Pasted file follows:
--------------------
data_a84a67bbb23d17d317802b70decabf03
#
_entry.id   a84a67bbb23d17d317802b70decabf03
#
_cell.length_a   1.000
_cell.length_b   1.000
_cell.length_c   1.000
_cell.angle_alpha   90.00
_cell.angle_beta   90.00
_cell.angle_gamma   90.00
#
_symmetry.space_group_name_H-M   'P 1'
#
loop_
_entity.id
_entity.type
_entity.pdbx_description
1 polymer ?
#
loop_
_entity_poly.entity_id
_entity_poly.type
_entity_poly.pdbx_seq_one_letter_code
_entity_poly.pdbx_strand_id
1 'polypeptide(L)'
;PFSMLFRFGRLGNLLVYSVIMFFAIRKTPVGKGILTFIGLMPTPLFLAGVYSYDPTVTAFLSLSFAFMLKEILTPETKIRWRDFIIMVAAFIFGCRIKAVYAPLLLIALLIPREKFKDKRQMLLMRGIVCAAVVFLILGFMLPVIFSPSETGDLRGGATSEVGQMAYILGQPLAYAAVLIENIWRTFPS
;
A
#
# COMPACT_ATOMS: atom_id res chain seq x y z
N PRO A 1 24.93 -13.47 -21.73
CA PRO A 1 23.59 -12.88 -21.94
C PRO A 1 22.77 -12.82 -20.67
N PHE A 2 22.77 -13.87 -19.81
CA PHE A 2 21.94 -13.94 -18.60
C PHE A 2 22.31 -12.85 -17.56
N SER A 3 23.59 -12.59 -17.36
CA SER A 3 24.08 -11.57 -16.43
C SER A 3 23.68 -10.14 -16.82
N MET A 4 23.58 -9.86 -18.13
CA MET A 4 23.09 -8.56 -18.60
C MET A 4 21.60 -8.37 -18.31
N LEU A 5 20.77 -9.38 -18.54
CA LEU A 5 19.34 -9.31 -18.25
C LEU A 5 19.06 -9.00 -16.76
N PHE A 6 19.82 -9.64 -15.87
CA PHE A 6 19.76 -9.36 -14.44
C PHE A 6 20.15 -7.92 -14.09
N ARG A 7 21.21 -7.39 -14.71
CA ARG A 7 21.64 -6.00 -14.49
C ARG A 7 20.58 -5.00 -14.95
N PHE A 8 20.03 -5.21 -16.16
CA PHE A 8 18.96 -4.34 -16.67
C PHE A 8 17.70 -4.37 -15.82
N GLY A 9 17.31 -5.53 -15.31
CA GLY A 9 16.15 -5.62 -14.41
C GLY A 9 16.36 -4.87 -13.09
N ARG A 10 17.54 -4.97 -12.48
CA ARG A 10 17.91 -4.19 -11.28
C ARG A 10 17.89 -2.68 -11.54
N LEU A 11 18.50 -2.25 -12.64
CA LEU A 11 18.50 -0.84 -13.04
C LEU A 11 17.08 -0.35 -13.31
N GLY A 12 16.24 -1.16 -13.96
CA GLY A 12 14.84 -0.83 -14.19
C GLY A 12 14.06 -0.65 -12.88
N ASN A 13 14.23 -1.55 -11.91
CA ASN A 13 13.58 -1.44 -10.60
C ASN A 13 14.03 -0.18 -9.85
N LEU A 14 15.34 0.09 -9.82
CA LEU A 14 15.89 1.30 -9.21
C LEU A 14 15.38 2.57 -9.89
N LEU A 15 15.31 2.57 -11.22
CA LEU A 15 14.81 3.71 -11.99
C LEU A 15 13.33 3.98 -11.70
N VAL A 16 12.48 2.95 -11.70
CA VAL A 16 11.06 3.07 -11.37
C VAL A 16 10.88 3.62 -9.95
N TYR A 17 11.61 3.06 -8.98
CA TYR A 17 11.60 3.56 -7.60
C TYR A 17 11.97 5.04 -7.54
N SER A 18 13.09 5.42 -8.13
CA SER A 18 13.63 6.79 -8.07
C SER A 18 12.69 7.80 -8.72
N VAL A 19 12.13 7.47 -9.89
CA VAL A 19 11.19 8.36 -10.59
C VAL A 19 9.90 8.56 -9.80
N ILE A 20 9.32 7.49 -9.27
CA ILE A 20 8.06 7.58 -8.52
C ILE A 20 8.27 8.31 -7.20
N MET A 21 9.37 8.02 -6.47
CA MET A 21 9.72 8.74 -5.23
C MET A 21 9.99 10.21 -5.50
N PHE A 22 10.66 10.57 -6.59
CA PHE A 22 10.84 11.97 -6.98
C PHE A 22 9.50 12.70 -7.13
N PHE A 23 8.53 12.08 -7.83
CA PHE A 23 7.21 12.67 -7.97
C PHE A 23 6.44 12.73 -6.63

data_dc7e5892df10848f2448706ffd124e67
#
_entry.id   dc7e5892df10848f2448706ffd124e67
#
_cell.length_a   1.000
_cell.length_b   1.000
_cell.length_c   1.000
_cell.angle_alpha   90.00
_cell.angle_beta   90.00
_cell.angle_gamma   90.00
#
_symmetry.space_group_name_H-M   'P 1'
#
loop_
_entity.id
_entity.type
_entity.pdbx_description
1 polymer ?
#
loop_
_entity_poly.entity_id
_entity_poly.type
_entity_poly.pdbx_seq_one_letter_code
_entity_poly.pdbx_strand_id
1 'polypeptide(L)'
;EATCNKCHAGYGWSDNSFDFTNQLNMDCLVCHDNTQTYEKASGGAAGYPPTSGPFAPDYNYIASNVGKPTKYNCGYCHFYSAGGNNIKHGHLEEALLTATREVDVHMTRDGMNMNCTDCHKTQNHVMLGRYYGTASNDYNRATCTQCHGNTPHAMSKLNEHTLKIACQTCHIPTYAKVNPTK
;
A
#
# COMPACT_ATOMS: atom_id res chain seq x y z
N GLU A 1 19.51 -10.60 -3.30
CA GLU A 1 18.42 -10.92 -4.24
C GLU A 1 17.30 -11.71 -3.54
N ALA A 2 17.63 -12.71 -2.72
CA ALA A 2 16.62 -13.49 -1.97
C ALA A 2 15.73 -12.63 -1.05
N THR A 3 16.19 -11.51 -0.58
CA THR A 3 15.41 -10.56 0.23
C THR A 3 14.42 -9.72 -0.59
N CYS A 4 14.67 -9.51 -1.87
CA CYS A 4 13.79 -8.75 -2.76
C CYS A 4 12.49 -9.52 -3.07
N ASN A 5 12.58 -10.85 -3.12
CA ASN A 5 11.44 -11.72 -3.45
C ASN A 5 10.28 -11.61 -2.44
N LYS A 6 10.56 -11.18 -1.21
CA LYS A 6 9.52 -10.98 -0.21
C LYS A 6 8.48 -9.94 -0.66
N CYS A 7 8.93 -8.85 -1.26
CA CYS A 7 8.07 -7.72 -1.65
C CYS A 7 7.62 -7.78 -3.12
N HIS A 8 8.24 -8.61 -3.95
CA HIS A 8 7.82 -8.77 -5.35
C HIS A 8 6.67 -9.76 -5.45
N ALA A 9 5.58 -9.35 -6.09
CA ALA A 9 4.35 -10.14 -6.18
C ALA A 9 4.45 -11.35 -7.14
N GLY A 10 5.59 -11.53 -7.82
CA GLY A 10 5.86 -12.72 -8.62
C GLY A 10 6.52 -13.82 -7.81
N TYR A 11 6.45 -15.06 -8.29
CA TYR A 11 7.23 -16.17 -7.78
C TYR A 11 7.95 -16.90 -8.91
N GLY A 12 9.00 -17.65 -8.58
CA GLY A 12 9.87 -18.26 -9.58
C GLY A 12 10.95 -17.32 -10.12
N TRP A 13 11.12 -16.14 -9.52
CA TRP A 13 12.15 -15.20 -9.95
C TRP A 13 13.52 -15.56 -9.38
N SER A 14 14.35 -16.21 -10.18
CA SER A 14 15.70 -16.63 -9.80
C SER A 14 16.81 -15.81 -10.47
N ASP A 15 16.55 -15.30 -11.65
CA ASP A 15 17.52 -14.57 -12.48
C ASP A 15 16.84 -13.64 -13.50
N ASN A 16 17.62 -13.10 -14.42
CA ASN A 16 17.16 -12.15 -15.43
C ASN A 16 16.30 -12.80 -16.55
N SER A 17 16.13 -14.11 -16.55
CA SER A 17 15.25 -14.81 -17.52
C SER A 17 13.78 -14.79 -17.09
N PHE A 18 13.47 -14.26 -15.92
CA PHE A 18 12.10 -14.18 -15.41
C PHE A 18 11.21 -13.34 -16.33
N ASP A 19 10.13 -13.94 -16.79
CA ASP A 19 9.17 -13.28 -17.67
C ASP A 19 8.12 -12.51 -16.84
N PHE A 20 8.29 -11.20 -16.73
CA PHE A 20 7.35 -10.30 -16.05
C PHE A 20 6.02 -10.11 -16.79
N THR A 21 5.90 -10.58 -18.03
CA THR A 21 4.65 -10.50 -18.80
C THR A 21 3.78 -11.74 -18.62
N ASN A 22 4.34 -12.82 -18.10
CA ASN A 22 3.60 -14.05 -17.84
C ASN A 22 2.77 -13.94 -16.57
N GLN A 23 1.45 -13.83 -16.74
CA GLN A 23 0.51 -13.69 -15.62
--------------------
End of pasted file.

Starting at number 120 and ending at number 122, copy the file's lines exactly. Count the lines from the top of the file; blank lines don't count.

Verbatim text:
_entity_poly.entity_id
_entity_poly.type
_entity_poly.pdbx_seq_one_letter_code